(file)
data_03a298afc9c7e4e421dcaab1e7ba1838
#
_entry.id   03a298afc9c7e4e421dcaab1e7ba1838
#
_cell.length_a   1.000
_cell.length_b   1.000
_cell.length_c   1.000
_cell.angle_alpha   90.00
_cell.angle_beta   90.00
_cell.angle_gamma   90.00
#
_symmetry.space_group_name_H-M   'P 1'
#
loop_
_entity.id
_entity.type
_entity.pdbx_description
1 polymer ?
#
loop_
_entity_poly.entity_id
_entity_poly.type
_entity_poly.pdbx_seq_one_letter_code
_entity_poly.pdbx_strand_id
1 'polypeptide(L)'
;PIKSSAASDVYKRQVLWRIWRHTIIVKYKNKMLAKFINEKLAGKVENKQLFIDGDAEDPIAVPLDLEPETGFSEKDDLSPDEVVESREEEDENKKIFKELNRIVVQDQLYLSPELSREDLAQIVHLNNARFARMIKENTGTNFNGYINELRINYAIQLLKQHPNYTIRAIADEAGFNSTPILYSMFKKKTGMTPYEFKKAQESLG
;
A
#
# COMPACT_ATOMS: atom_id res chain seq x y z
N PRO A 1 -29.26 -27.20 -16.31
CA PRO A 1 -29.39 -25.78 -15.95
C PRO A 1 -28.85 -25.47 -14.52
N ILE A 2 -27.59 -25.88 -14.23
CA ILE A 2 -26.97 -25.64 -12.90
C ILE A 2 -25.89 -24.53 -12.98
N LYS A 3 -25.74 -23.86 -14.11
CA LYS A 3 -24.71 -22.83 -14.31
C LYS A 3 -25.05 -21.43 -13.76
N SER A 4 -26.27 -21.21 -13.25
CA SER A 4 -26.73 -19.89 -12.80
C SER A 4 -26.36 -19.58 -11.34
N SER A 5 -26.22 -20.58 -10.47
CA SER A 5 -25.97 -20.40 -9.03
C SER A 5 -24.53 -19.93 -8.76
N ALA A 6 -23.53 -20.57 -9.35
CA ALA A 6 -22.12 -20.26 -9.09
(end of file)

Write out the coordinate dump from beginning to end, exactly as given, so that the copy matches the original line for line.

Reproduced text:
data_03a298afc9c7e4e421dcaab1e7ba1838
#
_entry.id   03a298afc9c7e4e421dcaab1e7ba1838
#
_cell.length_a   1.000
_cell.length_b   1.000
_cell.length_c   1.000
_cell.angle_alpha   90.00
_cell.angle_beta   90.00
_cell.angle_gamma   90.00
#
_symmetry.space_group_name_H-M   'P 1'
#
loop_
_entity.id
_entity.type
_entity.pdbx_description
1 polymer ?
#
loop_
_entity_poly.entity_id
_entity_poly.type
_entity_poly.pdbx_seq_one_letter_code
_entity_poly.pdbx_strand_id
1 'polypeptide(L)'
;PIKSSAASDVYKRQVLWRIWRHTIIVKYKNKMLAKFINEKLAGKVENKQLFIDGDAEDPIAVPLDLEPETGFSEKDDLSPDEVVESREEEDENKKIFKELNRIVVQDQLYLSPELSREDLAQIVHLNNARFARMIKENTGTNFNGYINELRINYAIQLLKQHPNYTIRAIADEAGFNSTPILYSMFKKKTGMTPYEFKKAQESLG
;
A
#
# COMPACT_ATOMS: atom_id res chain seq x y z
N PRO A 1 -29.26 -27.20 -16.31
CA PRO A 1 -29.39 -25.78 -15.95
C PRO A 1 -28.85 -25.47 -14.52
N ILE A 2 -27.59 -25.88 -14.23
CA ILE A 2 -26.97 -25.64 -12.90
C ILE A 2 -25.89 -24.53 -12.98
N LYS A 3 -25.74 -23.86 -14.11
CA LYS A 3 -24.71 -22.83 -14.31
C LYS A 3 -25.05 -21.43 -13.76
N SER A 4 -26.27 -21.21 -13.25
CA SER A 4 -26.73 -19.89 -12.80
C SER A 4 -26.36 -19.58 -11.34
N SER A 5 -26.22 -20.58 -10.47
CA SER A 5 -25.97 -20.40 -9.03
C SER A 5 -24.53 -19.93 -8.76
N ALA A 6 -23.53 -20.57 -9.35
CA ALA A 6 -22.12 -20.26 -9.09